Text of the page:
Moving Rohingya to Bashan Char is not the solution

 

Above, a structure being constructed on Bhashan Char island off the Bangladeshi coast to prepare for the relocation of Rohingya refugees in this October 15, 2018 photo. (AFP)
Above, a structure being constructed on Bhashan Char island off the Bangladeshi coast to prepare for the relocation of Rohingya refugees in this October 15, 2018 photo. (AFP)

Above, a structure being constructed on Bhashan Char island off the Bangladeshi coast to prepare for the relocation of Rohingya refugees in this October 15, 2018 photo. (AFP)
Prime Minister Sheikh Hasina of Bangladesh managed to secure additional funds at the UN General Assembly to help pay for the upkeep of almost 1 million Rohingya refugees currently being hosted in her country. The biggest donors were the US and Saudi Arabia, with substantial funds also being provided by Turkey, the UK, Sweden and others.

With an estimated cost of almost $900 million per year, it has begun to dawn on Bangladesh that this annual exercise is unsustainable, and with the likelihood of the Rohingya returning to Myanmar looking very bleak, Dhaka will soon have to start footing much of the bill. Hence Hasina also announced a plan to move at least some of the Rohingya refugees from Cox’s Bazaar to the island of Bhashan Char in the Ganges Delta.

Given the population pressures in the refugee camps in Cox’s Bazaar, this seems like a good idea. But Bhashan Char is unstable land emerged from the sea in 2006, it is extremely vulnerable to monsoons, and it will certainly not allow for the development of stable, self-sufficient communities in the long term.

The funding from the UN is supposed to mitigate some of the problems with Bashan Char. For example, it is to help build flood protections and housing capable of withstanding the normal weather extremes in the region.

And the UN’s support for the initiative is conditional on the rights of the Rohingya being respected: All relocation to Bhashan Char is to be voluntary, there is to be humanitarian response infrastructure on the island, and Bangladesh’s government must at all times prior to and after relocation provide all the relevant information on the project to the refugees who take up the offer of relocation.

This all sounds good on paper, but the scope for error, intentional or not, is wide — and the consequences catastrophic. Firstly, this project entrenches Dhaka’s current policy that the Rohingya refugees are to be kept as a population apart. They are to be dumped on just about the only lands in Bangladesh that are uninhabited, and conveniently placed over an hour away by boat from any other human beings.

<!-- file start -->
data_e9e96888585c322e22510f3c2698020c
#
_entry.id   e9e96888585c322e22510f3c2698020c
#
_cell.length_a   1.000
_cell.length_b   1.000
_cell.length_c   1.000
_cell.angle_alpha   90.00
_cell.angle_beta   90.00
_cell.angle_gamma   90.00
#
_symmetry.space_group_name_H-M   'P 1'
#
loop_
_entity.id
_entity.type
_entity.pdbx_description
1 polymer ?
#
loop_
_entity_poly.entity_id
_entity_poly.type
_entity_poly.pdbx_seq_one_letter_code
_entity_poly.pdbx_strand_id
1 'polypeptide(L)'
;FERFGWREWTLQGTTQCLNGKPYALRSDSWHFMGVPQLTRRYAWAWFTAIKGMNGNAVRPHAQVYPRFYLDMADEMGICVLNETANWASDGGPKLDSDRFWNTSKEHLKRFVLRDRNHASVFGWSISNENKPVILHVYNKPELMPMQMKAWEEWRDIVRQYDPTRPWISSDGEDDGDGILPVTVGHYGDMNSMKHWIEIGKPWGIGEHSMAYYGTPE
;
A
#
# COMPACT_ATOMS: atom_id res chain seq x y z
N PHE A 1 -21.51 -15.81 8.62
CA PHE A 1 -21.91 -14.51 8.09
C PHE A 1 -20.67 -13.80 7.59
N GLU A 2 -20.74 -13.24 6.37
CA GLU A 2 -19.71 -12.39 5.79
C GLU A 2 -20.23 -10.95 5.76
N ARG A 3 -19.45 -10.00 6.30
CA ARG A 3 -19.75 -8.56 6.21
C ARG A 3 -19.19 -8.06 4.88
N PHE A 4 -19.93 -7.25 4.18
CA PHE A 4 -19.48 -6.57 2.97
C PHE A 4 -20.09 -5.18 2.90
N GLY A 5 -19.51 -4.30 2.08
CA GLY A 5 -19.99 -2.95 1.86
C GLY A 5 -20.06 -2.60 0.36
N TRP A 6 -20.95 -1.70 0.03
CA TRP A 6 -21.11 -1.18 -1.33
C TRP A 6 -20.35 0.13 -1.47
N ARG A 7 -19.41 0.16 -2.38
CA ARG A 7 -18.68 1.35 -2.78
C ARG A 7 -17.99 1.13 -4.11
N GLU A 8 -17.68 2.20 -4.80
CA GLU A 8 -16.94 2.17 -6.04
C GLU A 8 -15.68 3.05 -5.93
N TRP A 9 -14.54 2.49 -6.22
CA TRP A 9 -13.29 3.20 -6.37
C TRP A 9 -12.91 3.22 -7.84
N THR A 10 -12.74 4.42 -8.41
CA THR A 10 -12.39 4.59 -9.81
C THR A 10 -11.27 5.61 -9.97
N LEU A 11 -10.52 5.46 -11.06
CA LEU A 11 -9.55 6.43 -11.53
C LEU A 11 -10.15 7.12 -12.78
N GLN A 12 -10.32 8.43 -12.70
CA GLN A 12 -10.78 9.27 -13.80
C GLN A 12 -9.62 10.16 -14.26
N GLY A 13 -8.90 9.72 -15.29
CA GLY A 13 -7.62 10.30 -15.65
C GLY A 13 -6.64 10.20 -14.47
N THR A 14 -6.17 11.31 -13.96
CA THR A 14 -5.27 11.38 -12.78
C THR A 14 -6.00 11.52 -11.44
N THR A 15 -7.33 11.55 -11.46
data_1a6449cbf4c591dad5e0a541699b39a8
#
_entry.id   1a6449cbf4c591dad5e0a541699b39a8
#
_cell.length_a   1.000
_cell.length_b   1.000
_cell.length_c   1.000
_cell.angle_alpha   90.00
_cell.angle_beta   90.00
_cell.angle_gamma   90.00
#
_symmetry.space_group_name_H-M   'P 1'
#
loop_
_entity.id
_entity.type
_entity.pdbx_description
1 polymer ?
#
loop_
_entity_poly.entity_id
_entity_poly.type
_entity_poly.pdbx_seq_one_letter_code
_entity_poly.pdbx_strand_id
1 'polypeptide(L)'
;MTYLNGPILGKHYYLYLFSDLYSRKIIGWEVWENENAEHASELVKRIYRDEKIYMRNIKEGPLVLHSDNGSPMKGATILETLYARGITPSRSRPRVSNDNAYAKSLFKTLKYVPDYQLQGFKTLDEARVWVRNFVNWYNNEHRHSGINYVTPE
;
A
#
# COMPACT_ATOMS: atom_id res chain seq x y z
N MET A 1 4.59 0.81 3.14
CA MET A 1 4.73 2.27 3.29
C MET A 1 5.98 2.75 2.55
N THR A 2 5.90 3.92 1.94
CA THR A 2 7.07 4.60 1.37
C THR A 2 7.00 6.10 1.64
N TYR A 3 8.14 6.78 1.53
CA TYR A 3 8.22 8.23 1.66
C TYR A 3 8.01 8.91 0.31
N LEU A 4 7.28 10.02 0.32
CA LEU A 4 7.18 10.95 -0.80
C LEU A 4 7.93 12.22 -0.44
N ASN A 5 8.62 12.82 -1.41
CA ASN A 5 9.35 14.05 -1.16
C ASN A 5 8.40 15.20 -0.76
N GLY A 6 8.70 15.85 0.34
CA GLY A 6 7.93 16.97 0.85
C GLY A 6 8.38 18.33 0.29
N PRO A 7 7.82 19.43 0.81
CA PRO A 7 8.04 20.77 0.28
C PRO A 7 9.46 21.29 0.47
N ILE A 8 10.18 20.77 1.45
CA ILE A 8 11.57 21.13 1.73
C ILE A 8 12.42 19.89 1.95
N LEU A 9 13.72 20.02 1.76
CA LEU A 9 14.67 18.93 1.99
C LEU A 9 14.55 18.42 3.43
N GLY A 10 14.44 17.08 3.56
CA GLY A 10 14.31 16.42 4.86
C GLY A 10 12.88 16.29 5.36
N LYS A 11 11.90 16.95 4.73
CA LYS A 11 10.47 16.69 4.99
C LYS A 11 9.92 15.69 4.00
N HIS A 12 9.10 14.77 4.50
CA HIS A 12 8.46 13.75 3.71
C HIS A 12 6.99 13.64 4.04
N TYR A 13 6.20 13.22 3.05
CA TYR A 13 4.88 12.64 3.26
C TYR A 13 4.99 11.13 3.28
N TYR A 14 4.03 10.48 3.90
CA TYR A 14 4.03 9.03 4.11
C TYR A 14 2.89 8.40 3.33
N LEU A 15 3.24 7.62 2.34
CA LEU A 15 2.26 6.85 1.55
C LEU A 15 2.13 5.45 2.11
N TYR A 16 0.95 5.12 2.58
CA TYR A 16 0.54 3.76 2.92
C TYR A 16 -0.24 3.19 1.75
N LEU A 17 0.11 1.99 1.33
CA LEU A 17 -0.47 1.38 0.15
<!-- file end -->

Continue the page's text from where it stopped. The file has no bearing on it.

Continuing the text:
A future government in Dhaka may choose to turn on a segregated, disenfranchised and vulnerable population for any number of reasons

Dr. Azeem Ibrahim

The Rohingya will have learnt from their experience in Myanmar that this kind of segregation leaves them vulnerable to changing political winds. They are tolerated for now. A future government in Dhaka may choose to turn on a segregated, disenfranchised and vulnerable population for any number of reasons.

Secondly, there are no guarantees that the infrastructure work funded with UN help will actually make the island habitable and safe. It is not clear that the island will remain above water with any amount of work. Bangladesh is one of the countries most vulnerable to the expected rises in sea levels this century, let alone a recently emerged island in the Ganges Delta.

It is unclear what degree of oversight the UN will exercise over the execution of the infrastructure works. Dhaka does not have much incentive to care about the quality and effectiveness of the building projects.

Thirdly, any refugee facilities built on the island will likely never be able to become self-sufficient. The island and its environs are likely never to be able to produce enough food for the numbers of refugees envisioned under the current project. Nor is it obvious how the new communities on the island may develop economically to be able to trade for their food with the Bangladeshi mainland.

In other words, this will be a perennially precarious place to live for the people there, and the communities to be established will remain permanently dependent for funding and food — to say nothing of medical aid, education and so on — on the UN and on the government of Bangladesh. This is not a stable and sustainable solution, not even in the best-case scenario where the island is not swept over by the next natural disaster in the Bay of Bengal.

Nevertheless, supporting this initiative allows the UN to be seen to be supporting the refugees and the government of Bangladesh, even if the end result will be the establishment of refugee communities that are even more isolated, vulnerable and unsustainable than the “tent cities” around Cox’s Bazaar.

There, the refugees have at least some degree of safety in numbers, and they are living on dry land. Bhashan Char may not be as bad as an internment camp in Myanmar, but it is still a serious downgrade for the refugees’ safety and future prospects.

• Dr. Azeem Ibrahim is a director at the Center for Global Policy and author of “The Rohingyas: Inside Myanmar’s Genocide” (Hurst, 2017). Twitter: @AzeemIbrahim

https://www.arabnews.com/node/1561991

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